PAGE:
Lightning safety indoors: What you need to know

Reporter: Nicole Lauren
Published: Updated:
lightning generic
Lightning.

Florida weather can change in a minute, and it is important to adhere to safety rules especially when it comes to storms and lightning.

When thunder roars, go indoors.

But what about when you are inside?

Electricians say it is best to have a safety plan for your pricey appliances and electronics. It is also important to watch out for yourself.

There are three main ways lightning enters structures: a direct strike, through wires or pipes that extend outside the structure, and through the ground, according to the National Weather Service.

Once inside a structure, you are still at risk. Lightning can travel through electrical, phone , plumbing and radio and television reception systems. And according to the NWS, lightning can also travel through metal wires or bars in concrete walls and flooring.

A safe shelter is, “a¬†building with electricity and/or plumbing or a metal-topped vehicle with windows closed.”

Once indoors, here are ways to stay safe according to the NWS:

  • Stay off corded phones. You can use cellular or cordless phones.
  • Don’t touch electrical equipment such as computers, TVs, or cords. You can remote controls safety.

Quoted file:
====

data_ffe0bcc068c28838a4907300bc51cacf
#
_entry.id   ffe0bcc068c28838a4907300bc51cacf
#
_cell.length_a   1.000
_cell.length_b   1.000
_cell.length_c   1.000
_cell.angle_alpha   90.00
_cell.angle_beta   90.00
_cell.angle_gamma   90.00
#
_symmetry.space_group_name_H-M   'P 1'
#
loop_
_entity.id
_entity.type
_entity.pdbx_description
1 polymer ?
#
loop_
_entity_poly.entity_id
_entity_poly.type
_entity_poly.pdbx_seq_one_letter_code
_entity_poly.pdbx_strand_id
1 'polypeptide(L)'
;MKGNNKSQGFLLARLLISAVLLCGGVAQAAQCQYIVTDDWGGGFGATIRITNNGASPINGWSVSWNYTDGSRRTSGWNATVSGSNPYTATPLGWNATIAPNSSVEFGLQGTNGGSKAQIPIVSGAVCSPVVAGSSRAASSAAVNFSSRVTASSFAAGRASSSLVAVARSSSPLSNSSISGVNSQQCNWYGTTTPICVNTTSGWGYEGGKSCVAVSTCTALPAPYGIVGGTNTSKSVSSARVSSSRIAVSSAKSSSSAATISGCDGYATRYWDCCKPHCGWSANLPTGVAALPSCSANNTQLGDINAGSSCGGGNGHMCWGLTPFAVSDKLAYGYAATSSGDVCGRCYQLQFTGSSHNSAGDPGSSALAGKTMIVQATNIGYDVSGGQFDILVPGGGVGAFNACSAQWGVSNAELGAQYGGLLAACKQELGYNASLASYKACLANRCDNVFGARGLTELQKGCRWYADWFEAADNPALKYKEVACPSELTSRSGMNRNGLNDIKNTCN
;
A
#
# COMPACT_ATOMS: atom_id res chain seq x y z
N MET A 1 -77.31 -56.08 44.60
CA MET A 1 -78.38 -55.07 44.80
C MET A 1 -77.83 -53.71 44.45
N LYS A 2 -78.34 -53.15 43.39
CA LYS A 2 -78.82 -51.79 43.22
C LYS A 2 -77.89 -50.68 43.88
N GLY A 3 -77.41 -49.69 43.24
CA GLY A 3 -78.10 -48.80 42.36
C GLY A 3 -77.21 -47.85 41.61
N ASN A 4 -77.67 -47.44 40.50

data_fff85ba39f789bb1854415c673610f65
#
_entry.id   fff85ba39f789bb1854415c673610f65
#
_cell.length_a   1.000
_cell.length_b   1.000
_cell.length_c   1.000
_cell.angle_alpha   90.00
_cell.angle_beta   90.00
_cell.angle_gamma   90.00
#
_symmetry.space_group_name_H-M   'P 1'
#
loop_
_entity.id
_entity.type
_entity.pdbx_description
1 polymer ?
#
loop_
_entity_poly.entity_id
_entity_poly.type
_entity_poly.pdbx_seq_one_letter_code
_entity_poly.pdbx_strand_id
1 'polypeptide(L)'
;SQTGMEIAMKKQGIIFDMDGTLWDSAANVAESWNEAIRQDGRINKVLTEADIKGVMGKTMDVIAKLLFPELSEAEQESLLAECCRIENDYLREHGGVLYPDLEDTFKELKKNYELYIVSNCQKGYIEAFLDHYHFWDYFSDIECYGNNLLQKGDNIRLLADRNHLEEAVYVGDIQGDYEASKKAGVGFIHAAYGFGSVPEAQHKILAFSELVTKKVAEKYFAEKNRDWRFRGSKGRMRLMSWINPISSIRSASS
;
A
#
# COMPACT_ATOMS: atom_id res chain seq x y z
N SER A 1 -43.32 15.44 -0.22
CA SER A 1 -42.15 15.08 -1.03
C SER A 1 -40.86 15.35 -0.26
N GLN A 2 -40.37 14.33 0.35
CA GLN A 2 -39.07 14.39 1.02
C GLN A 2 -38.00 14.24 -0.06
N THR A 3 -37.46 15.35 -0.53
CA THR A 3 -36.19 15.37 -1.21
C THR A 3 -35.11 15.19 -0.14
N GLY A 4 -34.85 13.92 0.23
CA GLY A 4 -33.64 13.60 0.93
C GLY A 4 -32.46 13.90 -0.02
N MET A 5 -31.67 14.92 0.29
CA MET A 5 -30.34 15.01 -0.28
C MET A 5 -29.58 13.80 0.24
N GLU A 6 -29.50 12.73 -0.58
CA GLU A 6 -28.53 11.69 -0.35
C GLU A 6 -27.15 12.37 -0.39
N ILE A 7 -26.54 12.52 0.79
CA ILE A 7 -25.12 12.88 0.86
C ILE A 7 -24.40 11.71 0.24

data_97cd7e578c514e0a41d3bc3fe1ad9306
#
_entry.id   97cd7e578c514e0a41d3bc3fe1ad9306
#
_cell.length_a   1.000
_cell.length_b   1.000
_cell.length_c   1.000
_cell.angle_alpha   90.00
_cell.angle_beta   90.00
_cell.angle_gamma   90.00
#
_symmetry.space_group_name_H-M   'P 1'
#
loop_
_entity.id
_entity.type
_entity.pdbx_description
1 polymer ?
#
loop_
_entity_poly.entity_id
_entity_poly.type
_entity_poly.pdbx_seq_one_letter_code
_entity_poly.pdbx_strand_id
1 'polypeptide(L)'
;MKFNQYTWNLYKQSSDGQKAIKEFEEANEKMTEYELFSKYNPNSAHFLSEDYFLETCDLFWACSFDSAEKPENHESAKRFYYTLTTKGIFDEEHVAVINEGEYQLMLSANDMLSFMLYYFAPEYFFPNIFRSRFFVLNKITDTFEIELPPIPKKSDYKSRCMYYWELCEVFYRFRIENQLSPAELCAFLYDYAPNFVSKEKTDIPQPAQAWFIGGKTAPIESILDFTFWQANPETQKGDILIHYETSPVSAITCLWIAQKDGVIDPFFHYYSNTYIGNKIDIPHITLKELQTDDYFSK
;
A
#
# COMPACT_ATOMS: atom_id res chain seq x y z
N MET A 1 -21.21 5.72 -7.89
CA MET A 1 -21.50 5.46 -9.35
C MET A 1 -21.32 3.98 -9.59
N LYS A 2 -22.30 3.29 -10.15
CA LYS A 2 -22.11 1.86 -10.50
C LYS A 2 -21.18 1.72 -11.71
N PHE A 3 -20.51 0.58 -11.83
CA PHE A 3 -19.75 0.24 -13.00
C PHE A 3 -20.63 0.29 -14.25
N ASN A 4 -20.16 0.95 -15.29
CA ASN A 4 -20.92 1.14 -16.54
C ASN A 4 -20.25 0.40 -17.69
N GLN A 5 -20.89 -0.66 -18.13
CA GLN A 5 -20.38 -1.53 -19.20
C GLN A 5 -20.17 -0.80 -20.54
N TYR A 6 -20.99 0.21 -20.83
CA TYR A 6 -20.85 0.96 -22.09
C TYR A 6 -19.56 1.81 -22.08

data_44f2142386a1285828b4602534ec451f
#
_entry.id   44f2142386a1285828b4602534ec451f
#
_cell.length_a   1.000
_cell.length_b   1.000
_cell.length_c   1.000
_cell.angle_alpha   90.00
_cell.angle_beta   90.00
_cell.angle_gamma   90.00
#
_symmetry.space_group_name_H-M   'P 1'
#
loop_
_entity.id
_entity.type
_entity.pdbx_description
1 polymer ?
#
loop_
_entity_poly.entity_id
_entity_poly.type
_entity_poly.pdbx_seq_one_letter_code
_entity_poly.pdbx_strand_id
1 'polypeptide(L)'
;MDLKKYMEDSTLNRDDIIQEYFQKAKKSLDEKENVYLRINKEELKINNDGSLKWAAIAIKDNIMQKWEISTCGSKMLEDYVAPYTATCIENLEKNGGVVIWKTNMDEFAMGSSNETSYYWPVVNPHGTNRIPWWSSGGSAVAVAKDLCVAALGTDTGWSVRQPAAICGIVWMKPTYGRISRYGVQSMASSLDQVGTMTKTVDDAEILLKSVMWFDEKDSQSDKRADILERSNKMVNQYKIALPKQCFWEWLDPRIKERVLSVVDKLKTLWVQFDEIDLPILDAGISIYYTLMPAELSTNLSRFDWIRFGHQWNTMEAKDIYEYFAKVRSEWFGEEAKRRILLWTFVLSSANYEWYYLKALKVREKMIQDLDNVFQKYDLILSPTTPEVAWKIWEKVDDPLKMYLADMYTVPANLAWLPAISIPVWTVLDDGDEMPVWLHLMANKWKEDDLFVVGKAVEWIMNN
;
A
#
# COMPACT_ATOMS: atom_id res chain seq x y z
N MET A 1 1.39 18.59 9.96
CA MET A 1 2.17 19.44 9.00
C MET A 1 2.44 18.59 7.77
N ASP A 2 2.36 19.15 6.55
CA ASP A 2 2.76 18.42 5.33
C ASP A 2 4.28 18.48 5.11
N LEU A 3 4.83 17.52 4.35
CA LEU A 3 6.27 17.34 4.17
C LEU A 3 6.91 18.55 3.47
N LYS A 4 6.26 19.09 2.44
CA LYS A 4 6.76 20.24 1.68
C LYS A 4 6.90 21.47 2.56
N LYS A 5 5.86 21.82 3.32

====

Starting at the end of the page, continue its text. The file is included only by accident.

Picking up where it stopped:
• Avoid plumbing. Do not wash your hands, take a shower or wash dishes.
  • Stay away from windows and doors that might have small leaks around the sides to let in lightning, and stay off porches.
  • Do not lie on concrete floors or lean againt concrete walls.
  • Protect your pets: Dog houses are not safe shelters. Dogs that are chained to trees or on metal runners are particularly vulnerable to lightning strikes.
  • Protect your property: Lightning generates electric surges that can damage electronic equipment some distance from the actual strike. Typical surge protectors will not protect equipment from a lightning strike.¬†Do not¬†unplug equipment during a thunderstorm as there is a risk you could be struck.

To learn more about lightning safety, visit the National Weather Service website.

MORE: RSW lightning victim’s father wonders why son was outside during storm

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